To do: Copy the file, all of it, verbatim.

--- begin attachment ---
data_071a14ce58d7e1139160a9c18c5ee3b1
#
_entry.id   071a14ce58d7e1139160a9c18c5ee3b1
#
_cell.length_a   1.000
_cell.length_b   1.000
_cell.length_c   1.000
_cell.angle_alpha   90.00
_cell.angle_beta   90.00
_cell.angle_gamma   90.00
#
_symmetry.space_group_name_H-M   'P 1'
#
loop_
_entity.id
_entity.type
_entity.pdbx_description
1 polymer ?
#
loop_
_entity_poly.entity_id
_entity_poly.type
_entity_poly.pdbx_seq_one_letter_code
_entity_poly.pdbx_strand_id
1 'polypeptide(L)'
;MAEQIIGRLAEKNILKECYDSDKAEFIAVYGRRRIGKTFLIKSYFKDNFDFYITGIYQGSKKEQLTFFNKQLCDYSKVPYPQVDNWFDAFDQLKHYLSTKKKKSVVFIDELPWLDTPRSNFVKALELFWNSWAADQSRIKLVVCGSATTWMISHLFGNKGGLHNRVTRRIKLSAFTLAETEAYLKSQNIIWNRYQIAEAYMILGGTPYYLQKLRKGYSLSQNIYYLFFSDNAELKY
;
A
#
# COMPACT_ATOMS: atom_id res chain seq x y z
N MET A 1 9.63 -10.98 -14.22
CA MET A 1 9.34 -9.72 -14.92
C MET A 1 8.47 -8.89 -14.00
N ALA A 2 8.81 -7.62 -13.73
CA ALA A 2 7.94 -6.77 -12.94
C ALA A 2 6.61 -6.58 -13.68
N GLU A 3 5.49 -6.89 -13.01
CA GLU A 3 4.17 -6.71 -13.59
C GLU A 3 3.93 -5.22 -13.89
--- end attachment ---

data_071a14ce58d7e1139160a9c18c5ee3b1
#
_entry.id   071a14ce58d7e1139160a9c18c5ee3b1
#
_cell.length_a   1.000
_cell.length_b   1.000
_cell.length_c   1.000
_cell.angle_alpha   90.00
_cell.angle_beta   90.00
_cell.angle_gamma   90.00
#
_symmetry.space_group_name_H-M   'P 1'
#
loop_
_entity.id
_entity.type
_entity.pdbx_description
1 polymer ?
#
loop_
_entity_poly.entity_id
_entity_poly.type
_entity_poly.pdbx_seq_one_letter_code
_entity_poly.pdbx_strand_id
1 'polypeptide(L)'
;MAEQIIGRLAEKNILKECYDSDKAEFIAVYGRRRIGKTFLIKSYFKDNFDFYITGIYQGSKKEQLTFFNKQLCDYSKVPYPQVDNWFDAFDQLKHYLSTKKKKSVVFIDELPWLDTPRSNFVKALELFWNSWAADQSRIKLVVCGSATTWMISHLFGNKGGLHNRVTRRIKLSAFTLAETEAYLKSQNIIWNRYQIAEAYMILGGTPYYLQKLRKGYSLSQNIYYLFFSDNAELKY
;
A
#
# COMPACT_ATOMS: atom_id res chain seq x y z
N MET A 1 9.63 -10.98 -14.22
CA MET A 1 9.34 -9.72 -14.92
C MET A 1 8.47 -8.89 -14.00
N ALA A 2 8.81 -7.62 -13.73
CA ALA A 2 7.94 -6.77 -12.94
C ALA A 2 6.61 -6.58 -13.68
N GLU A 3 5.49 -6.89 -13.01
CA GLU A 3 4.17 -6.71 -13.59
C GLU A 3 3.93 -5.22 -13.89